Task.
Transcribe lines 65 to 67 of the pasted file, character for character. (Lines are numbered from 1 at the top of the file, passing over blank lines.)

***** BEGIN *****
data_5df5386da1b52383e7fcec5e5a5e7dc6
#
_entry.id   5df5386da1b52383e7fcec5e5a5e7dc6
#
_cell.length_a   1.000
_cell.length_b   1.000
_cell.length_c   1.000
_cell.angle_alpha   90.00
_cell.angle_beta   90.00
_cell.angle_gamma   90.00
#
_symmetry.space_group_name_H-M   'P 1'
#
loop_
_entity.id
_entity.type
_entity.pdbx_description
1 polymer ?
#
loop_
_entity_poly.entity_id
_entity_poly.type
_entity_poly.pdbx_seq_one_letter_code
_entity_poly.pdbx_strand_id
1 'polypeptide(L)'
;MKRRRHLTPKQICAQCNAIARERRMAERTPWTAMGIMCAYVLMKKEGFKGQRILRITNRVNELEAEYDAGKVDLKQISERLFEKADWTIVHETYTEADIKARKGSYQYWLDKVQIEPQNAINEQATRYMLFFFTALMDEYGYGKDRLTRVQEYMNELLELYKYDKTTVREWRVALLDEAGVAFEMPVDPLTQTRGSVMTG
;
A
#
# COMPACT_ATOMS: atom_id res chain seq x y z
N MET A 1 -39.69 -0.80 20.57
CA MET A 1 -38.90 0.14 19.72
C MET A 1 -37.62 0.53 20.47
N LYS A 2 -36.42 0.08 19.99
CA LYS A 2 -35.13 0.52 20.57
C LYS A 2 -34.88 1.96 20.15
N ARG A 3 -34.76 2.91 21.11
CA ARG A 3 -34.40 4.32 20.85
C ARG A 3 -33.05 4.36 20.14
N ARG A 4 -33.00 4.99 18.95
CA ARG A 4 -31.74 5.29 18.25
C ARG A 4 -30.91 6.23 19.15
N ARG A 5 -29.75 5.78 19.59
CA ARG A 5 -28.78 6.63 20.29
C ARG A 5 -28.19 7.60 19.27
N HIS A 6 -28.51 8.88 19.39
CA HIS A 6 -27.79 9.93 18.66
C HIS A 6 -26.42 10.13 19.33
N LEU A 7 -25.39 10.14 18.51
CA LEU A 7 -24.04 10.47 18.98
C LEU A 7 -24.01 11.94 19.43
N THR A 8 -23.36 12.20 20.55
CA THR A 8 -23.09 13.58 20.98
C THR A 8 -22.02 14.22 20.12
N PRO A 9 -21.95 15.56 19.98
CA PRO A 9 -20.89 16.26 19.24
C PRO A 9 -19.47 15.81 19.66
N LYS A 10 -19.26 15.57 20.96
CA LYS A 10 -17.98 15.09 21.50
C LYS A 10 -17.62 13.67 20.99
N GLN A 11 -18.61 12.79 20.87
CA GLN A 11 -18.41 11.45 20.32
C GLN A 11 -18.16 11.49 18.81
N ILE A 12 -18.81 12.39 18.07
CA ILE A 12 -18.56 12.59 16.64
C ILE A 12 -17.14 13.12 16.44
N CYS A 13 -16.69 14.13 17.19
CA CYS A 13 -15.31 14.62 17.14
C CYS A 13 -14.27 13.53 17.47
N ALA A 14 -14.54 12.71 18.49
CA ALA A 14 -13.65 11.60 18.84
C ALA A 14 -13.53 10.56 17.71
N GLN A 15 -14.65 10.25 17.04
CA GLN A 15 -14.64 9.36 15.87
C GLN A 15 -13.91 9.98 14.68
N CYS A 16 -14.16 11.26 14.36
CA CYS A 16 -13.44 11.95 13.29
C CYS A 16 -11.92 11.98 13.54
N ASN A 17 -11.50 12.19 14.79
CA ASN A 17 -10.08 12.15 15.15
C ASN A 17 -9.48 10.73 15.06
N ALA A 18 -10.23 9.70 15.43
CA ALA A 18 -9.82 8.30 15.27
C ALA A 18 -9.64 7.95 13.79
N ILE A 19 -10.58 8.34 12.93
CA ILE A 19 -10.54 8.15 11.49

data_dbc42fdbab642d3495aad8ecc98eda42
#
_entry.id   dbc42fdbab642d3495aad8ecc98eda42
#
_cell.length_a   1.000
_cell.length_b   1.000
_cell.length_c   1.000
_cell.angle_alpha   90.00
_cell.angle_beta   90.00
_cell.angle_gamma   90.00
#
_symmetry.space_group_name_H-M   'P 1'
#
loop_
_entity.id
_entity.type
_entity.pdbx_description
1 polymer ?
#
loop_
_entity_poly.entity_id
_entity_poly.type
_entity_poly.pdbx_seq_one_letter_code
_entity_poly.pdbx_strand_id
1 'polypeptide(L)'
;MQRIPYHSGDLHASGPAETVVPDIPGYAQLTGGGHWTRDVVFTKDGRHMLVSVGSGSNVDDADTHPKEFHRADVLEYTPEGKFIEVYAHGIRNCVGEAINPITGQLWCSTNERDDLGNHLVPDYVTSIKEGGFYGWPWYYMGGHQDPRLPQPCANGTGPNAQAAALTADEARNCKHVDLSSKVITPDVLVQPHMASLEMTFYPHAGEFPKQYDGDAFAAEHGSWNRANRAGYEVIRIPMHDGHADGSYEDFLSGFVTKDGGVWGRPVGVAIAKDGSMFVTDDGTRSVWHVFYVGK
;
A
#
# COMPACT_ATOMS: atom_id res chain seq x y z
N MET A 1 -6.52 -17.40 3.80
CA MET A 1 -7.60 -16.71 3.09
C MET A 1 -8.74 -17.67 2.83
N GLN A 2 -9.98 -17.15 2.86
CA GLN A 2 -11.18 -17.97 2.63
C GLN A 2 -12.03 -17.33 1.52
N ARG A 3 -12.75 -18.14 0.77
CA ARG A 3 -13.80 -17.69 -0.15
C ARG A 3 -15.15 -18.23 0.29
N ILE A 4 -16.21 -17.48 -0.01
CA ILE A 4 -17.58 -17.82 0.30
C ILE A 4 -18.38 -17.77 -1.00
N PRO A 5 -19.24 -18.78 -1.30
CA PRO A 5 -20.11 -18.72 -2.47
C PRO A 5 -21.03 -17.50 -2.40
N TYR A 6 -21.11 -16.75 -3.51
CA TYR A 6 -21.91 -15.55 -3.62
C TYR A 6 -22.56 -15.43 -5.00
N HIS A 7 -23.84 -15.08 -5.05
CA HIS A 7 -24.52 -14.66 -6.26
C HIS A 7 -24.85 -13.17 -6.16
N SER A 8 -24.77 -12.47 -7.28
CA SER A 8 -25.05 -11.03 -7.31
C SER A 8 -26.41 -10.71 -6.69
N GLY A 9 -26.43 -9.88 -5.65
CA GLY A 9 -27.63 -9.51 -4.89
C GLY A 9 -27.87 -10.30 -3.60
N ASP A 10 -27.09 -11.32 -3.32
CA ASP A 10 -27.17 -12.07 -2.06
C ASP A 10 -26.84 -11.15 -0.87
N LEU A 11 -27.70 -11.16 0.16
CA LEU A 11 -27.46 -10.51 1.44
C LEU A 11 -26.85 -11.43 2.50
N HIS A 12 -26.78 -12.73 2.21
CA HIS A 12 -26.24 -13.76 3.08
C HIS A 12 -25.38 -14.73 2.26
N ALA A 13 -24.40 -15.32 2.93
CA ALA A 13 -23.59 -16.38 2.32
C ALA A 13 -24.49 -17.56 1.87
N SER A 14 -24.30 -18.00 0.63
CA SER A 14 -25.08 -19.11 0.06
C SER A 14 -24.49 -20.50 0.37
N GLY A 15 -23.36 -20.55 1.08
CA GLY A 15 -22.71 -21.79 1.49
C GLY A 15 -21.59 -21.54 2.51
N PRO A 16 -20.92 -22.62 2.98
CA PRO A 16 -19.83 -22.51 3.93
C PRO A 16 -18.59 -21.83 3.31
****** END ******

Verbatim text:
CA ILE A 12 -18.56 12.59 16.64
C ILE A 12 -17.14 13.12 16.44
N CYS A 13 -16.69 14.13 17.19